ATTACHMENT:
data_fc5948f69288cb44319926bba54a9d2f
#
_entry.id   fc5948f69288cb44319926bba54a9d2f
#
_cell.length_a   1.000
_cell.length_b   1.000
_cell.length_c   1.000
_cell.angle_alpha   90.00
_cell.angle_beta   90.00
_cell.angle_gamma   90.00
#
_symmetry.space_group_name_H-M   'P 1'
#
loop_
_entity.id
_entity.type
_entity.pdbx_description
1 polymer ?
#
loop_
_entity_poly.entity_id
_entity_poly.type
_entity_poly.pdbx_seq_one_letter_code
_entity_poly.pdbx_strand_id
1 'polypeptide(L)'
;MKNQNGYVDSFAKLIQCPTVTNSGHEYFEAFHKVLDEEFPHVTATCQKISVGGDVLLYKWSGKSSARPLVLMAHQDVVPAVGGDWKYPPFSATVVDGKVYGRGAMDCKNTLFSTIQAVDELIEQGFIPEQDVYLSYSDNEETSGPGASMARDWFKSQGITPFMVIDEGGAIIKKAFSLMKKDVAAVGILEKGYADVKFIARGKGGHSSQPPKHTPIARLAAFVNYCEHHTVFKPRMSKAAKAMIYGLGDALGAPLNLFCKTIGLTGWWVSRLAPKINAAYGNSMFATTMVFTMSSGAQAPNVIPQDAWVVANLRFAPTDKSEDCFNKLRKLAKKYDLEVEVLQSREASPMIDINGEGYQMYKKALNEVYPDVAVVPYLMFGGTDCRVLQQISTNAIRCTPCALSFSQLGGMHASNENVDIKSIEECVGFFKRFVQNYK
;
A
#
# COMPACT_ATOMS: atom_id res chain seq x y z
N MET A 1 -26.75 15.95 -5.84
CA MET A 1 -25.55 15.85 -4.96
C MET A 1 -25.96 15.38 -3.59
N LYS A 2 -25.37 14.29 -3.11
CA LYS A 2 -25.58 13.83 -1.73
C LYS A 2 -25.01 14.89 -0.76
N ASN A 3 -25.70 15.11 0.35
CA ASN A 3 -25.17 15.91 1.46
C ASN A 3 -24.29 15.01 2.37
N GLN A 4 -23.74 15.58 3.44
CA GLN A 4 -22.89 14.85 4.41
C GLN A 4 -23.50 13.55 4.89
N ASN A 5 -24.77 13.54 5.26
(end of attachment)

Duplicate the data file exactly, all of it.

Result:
data_fc5948f69288cb44319926bba54a9d2f
#
_entry.id   fc5948f69288cb44319926bba54a9d2f
#
_cell.length_a   1.000
_cell.length_b   1.000
_cell.length_c   1.000
_cell.angle_alpha   90.00
_cell.angle_beta   90.00
_cell.angle_gamma   90.00
#
_symmetry.space_group_name_H-M   'P 1'
#
loop_
_entity.id
_entity.type
_entity.pdbx_description
1 polymer ?
#
loop_
_entity_poly.entity_id
_entity_poly.type
_entity_poly.pdbx_seq_one_letter_code
_entity_poly.pdbx_strand_id
1 'polypeptide(L)'
;MKNQNGYVDSFAKLIQCPTVTNSGHEYFEAFHKVLDEEFPHVTATCQKISVGGDVLLYKWSGKSSARPLVLMAHQDVVPAVGGDWKYPPFSATVVDGKVYGRGAMDCKNTLFSTIQAVDELIEQGFIPEQDVYLSYSDNEETSGPGASMARDWFKSQGITPFMVIDEGGAIIKKAFSLMKKDVAAVGILEKGYADVKFIARGKGGHSSQPPKHTPIARLAAFVNYCEHHTVFKPRMSKAAKAMIYGLGDALGAPLNLFCKTIGLTGWWVSRLAPKINAAYGNSMFATTMVFTMSSGAQAPNVIPQDAWVVANLRFAPTDKSEDCFNKLRKLAKKYDLEVEVLQSREASPMIDINGEGYQMYKKALNEVYPDVAVVPYLMFGGTDCRVLQQISTNAIRCTPCALSFSQLGGMHASNENVDIKSIEECVGFFKRFVQNYK
;
A
#
# COMPACT_ATOMS: atom_id res chain seq x y z
N MET A 1 -26.75 15.95 -5.84
CA MET A 1 -25.55 15.85 -4.96
C MET A 1 -25.96 15.38 -3.59
N LYS A 2 -25.37 14.29 -3.11
CA LYS A 2 -25.58 13.83 -1.73
C LYS A 2 -25.01 14.89 -0.76
N ASN A 3 -25.70 15.11 0.35
CA ASN A 3 -25.17 15.91 1.46
C ASN A 3 -24.29 15.01 2.37
N GLN A 4 -23.74 15.58 3.44
CA GLN A 4 -22.89 14.85 4.41
C GLN A 4 -23.50 13.55 4.89
N ASN A 5 -24.77 13.54 5.26